Cleveland Indians’ pitcher Phil Niekro, who has won 311 games, added another accomplishment to his illustrious career Saturday.  The 47-year-old knuckleball pitcher stole his first base—literally.

...

Niekro, in full uniform and wearing a red napkin over his face like a mask, burst out of Cleveland’s first-base dugout.  Niekro ran towards second base and dove headfirst into the bag.  Niekro looked up at second base umpire Vic Voltaggio, who gave a safe signal, and then pulled the bag out of the ground.  Niekro then sprinted into the Cleveland dugout, holding the base as a crowd of 11,991 cheered.

Being an Indians fan in the ‘80s wasn’t exactly what I’d call fun, but this is one of my fondest memories of that era.

Jefferson Manship (Dan Lee) Posted: October 05, 2011 at 09:16 AM | 21 comment(s)
  Beats: dugout, hall of fame, history, indians

Monday, October 03, 2011

Baseball Prospectus: On The Beat—The next managers

Some usual, and some not so usual, managerial suspects from John Perrotto.

They call it the Silly Season in NASCAR. It is that time right after the stock car season ends, in which drivers and pit crews began jumping from one team to another, the sport’s version of free agency.

What happened last week could be described as Major League Baseball’s version of the Silly Season for managers.

TerpNats Posted: October 03, 2011 at 02:34 PM | 9 comment(s)
  Beats: braves, cubs, giants, indians, miami, nationals, phillies, rays, red sox, white sox

Wednesday, September 28, 2011

TRACER: Bill Veeck’s Satchel Paige vs Joe Dimaggio anecdote

Bill Veeck was known for telling some wonderful tales and so I decided to see if one of his tales was actually true.

Joe Dimaggio had trouble hitting Satchel Paige, partly-I suppose-because Satch made him wait. Satch once committed the ultimate insult of walking a man deliberately to get at Joe, and then getting Joe to pop out. It was DiMaggio’s temperament to be a solid professional, to show no emotion, but you knew that Joe burned inwardly at the gratuitous slap and was hurting to get back at Satch. And so Satch would fiddle around on the mound until he saw he had Joe anxious, then he’d give him the three loop-de-loop windups and have Joe ready to catch the ball in his teeth and spit it out by the time it got the plate. Page 238 Hustler’s Handbook Ivan R. Dee edition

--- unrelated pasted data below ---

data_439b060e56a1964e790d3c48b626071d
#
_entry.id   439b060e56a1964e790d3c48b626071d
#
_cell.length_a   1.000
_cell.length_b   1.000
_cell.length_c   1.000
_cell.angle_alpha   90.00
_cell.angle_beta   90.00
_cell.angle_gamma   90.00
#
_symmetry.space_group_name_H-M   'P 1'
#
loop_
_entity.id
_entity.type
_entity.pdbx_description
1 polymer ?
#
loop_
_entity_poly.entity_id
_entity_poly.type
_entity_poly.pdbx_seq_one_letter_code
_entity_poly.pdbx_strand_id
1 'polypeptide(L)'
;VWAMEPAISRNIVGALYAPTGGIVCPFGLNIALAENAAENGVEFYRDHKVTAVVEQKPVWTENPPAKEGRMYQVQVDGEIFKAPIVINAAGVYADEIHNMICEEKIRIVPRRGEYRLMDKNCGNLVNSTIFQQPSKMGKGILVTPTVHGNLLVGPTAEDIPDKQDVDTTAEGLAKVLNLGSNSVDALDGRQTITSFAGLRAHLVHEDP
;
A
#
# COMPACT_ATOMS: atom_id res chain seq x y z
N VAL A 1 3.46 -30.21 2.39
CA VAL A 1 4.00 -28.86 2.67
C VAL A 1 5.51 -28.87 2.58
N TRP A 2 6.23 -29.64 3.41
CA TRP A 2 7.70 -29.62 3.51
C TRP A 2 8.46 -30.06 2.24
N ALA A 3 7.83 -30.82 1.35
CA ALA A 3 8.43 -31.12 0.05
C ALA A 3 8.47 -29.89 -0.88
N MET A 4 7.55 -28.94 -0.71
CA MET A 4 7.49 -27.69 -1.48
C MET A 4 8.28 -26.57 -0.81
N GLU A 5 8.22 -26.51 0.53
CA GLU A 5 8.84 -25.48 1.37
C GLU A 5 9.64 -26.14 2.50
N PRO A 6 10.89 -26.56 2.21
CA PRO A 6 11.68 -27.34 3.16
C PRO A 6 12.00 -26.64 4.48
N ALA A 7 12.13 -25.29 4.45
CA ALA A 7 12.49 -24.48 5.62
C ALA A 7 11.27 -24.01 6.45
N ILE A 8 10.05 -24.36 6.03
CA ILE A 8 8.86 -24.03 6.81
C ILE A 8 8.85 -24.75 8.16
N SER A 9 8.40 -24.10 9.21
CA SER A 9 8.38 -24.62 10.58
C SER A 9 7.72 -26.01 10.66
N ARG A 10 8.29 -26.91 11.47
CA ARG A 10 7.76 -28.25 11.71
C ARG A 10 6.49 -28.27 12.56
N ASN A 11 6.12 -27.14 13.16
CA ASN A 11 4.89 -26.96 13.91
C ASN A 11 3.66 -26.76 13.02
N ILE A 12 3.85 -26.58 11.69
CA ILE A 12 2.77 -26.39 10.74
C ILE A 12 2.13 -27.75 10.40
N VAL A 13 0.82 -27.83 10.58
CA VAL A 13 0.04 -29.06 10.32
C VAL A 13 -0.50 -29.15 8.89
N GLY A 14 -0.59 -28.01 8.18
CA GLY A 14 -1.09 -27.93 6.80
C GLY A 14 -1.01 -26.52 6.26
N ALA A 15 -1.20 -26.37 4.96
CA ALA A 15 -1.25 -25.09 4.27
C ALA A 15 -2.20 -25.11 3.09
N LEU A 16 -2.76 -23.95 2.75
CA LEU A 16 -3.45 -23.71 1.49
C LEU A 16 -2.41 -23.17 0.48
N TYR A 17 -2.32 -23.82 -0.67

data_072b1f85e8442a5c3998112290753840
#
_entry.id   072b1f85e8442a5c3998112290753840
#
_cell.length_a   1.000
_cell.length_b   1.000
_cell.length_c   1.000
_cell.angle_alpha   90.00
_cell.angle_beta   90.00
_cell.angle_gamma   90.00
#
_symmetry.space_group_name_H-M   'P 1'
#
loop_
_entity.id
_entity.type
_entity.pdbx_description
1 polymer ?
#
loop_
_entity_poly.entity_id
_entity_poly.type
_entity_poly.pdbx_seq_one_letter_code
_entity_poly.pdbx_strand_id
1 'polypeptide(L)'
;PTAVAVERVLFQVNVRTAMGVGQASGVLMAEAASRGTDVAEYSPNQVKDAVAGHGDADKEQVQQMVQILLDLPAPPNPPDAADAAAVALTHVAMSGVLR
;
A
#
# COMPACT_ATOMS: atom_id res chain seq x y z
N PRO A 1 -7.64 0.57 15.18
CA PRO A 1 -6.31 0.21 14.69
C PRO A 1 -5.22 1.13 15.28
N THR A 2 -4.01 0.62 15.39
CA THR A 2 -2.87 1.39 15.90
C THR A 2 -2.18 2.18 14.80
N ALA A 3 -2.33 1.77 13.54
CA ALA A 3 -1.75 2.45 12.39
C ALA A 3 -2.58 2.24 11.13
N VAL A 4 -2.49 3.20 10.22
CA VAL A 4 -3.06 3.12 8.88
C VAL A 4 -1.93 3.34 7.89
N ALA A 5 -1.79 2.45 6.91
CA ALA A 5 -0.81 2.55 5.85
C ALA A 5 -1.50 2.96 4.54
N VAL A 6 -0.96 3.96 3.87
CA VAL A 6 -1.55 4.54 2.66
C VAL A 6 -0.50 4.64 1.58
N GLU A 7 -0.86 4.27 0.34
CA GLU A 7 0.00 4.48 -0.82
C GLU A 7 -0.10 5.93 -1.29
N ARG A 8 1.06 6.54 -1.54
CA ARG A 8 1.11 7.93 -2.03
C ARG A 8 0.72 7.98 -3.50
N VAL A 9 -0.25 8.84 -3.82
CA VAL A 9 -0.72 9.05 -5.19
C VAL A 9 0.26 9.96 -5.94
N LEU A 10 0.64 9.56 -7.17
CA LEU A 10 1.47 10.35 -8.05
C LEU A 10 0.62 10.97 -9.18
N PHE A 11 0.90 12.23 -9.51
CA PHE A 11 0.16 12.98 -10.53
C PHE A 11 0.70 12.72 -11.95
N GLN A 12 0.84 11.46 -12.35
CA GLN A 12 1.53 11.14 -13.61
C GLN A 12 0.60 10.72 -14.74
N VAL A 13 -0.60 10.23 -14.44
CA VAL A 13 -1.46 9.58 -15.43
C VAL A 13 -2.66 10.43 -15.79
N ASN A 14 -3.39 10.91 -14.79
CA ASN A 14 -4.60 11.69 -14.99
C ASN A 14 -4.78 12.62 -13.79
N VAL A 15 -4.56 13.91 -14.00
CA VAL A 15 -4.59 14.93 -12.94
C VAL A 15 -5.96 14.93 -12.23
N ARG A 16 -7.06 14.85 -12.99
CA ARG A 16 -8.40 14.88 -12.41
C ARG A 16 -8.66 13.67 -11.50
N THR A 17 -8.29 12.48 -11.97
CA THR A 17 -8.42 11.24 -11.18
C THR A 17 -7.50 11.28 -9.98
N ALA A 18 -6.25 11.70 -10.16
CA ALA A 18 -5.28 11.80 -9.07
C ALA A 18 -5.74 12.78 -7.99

So did Paige ever IBB walk a player to get to Joe and how did Joe do against Paige?

Paige shows up in the major leagues in 1948 and plays for Veeck’s Indians until 1949. He then shows up with Veeck’s Browns in 1951 which is also Joe’s last season. So we have three seasons in which Paige was in the AL and Dimaggio was playing.

In 1948 Paige faces the Yankees 5 times for a total of 7.2 innings. Fortunately we have PBP for all 5 of those games. So did it happen in 1948? Nope. Paige faced Dimaggio twice and got him to fly out and strike out (though Joe did reach base on that strikeout) . The strikeout was to lead off the inning and the flyout did not happen after a walk. In fact he didn’t walk anybody in that game and he only walked one Yankee and that was in a game in which he didn’t face Dimaggio.

In 1949 Paige faced the Yankees 4 times for a total of 9 and a third innings. That year, according to Retrosheet, Paige had no IBB against the Yankees but he did have 3 walks against them. So perhaps one of those was of the unintentional intentional variety. Well, in Satch’s only start against the Yankees Dimaggio did not play and that was the game in which Paige gave up his 3 walks. So we definitely know it didn’t happen this year. Joe was 0-3 against Paige this year with a pop out, fly out, and a strike out. One of the outs had Joe as the leadoff hitter of the inning while the other two outs came after a double play and a flyout.